The military defenders are capable lawyers, but the passion in the courtroom is interjected by the civilian defense attorneys, whether it’s Nevin declaring he has no fear sleeping in a cell with the man who confessed to beheading Wall Street Journal reporter Daniel Pearl or Chicago attorney Cheryl Bormann donning an abaya in the presence of her client, bin Attash, but a skirt when the al-Qaeda operatives are back in their cells.
Nevin is there under the umbrella of the John Adams Project, which is a shorter way of saying the ACLU and National Association of Criminal Defense Lawyers have joined forces to send high-profile, pit-bull defense to the aid of al-Qaeda. The project is named so after the Founding Father who defended British soldiers charged with killing Americans in the Boston Massacre.
“We took this step because of our grave concerns that the Guantanamo military commissions process does not reflect our country’s commitment to justice and due process. The military commissions’ authorization of the use of coerced evidence possibly derived from torture, secret evidence, and hearsay is unconstitutional and counter to American traditions of fairness and justice,” the ACLU says. The organizations call the military tribunals of the enemy combatants “an egregious situation.”
Nevin, from Boise, Idaho, represented and guided Kevin Harris to acquittal in the deadly 1992 Ruby Ridge siege and secured an acquittal for Sami Omar Al-Hussayen, a Saudi national brought up on charges of providing assistance to terrorists. For the latter case, Nevin received an award from the ACLU.
The John Adams Project’s supporters include former President Jimmy Carter and former Attorney General Janet Reno.
“I applaud efforts of the ACLU and the National Association of Criminal Defense Lawyers to ensure that the principles of our country are not compromised and the Guantanamo detainees are afforded a fair trial with basic rights of due process,” Carter said in a statement of support.
Nevin constantly drops the word torture in his arguments, foreshadowing how the defense will use the admitted waterboarding of Mohammed and next week’s defendant — Abd al-Rahim al-Nashiri, accused mastermind of the 2000 USS Cole bombing — to try to exonerate their clients.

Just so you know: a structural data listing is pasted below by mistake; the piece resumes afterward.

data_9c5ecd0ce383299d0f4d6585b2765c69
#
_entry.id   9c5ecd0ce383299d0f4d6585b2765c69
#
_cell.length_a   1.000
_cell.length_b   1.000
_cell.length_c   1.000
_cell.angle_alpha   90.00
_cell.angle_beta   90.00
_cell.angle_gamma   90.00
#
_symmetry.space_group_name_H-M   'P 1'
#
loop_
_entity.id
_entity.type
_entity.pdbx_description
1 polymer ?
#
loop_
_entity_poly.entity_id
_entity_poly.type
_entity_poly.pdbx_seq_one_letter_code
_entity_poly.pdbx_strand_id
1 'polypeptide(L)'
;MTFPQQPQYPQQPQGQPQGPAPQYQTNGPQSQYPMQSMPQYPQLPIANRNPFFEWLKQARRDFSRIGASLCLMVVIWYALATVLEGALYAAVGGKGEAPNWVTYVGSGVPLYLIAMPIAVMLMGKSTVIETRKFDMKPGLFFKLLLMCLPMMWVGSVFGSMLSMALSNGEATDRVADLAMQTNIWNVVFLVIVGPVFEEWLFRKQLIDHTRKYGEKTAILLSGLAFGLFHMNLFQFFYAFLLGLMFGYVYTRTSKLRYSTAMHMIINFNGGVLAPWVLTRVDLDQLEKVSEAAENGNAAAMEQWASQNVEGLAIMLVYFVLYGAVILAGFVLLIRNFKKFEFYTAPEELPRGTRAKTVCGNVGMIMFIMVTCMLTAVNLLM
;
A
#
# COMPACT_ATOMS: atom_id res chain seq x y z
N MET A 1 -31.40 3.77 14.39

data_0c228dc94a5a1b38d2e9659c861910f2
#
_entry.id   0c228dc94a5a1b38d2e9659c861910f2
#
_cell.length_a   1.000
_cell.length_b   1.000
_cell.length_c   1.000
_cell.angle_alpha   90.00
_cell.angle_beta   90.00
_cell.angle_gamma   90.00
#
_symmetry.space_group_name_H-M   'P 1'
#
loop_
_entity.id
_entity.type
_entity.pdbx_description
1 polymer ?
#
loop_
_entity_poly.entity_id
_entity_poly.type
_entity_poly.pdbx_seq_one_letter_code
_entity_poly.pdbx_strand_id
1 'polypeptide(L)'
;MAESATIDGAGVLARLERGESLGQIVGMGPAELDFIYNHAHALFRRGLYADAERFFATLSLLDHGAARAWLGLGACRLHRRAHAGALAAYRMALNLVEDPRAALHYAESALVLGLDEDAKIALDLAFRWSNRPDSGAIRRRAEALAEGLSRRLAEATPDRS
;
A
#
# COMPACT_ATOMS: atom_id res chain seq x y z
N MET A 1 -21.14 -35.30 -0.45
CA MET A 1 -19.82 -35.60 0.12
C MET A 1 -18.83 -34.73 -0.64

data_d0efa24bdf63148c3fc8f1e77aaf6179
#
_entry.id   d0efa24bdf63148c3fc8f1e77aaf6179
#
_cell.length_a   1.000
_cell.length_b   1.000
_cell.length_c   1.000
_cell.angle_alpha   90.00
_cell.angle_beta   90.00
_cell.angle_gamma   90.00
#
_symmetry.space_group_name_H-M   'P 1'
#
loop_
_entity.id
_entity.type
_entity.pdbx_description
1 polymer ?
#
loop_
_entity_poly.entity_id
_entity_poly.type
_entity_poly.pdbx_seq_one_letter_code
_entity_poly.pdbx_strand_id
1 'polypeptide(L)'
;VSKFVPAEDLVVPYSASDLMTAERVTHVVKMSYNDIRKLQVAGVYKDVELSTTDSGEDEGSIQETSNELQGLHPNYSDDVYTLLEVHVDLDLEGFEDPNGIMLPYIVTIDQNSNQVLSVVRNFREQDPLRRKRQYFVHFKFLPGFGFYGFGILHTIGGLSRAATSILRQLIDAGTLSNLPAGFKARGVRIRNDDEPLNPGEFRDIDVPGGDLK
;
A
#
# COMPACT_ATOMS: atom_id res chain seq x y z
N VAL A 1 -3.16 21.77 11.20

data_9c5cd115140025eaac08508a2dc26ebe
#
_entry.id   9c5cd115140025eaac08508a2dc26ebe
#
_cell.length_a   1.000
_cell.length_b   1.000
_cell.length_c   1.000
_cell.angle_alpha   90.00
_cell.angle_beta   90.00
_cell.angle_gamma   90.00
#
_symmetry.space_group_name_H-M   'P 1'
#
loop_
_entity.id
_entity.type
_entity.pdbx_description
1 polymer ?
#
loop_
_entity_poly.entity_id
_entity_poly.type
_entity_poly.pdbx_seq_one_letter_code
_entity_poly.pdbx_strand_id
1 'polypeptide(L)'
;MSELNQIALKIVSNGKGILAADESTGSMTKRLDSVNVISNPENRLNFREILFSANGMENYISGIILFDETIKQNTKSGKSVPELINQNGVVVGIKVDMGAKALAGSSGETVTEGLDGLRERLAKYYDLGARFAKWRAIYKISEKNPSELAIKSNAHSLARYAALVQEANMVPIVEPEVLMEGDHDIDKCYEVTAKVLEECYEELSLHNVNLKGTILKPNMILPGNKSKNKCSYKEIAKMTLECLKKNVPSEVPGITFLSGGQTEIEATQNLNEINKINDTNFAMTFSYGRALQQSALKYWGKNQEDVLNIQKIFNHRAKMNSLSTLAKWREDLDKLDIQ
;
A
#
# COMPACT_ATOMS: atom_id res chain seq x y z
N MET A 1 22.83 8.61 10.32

“He was tortured and that torture that was inflicted upon him bears on many things that are related to this case,” Nevin said Tuesday in arguing for overnight visits. “One of the primary reasons, in my mind, for the request for 48 hours of continuous presence at the facility, is for us to be able to observe, document, understand, be able to discuss with the court, if it becomes appropriate, exactly what life in these camps is like, and particularly considered in the context of a person who was tortured.”
Al-Nashiri is represented by Indiana attorney Richard Kammen, who has called the military proceedings “hopelessly unfair” and referred to his client, implicated in planning multiple attacks outside of the deadly Cole assault, not without “heart or feeling.”
For his part, the al-Qaeda member refers to his lawyer as “Mr. Rick,” having explained to the judge previously that he has problems pronouncing Kammen’s last name.
Kammen today followed Nevin’s motion to suspend proceedings due to concern about the security of defense communications. It’s the latest in a flurry of motions filed over the past several weeks before court convenes Monday, including one that moved to dismiss the case from the military tribunal because Congress and the president “impliedly made a political judgment regarding the existence of hostilities through its recognition of military commissions as a forum for adjudication of violations of the laws of war occurring ‘before, on, or after Sept. 11, 2001.’”
Saying that he was also subjected to mock execution during his black site interrogations, opponents of the al-Nashiri prosecution will be pressing to allow his recantations of torture. Kammen has compared the military commissions to the Spanish Inquisition and Soviet show trials, has tried to replace the military judge on the grounds that a jurist paid by the Pentagon couldn’t rule fairly, and will keep moving for dismissal.
Next week’s revisiting of the USS Cole attack, in which 17 were killed and dozens injured in the port of Aden, often falls in the Gitmo shadow of 9/11 and KSM, but the victims and families deserve no less justice.
And to opponents of the military tribunal, the al-Nashiri case offers a platform as they try to paint an al-Qaeda commander as the victim and the U.S. government as the torturer.
Stay tuned to PJM for ongoing coverage of the Guantanamo tribunals.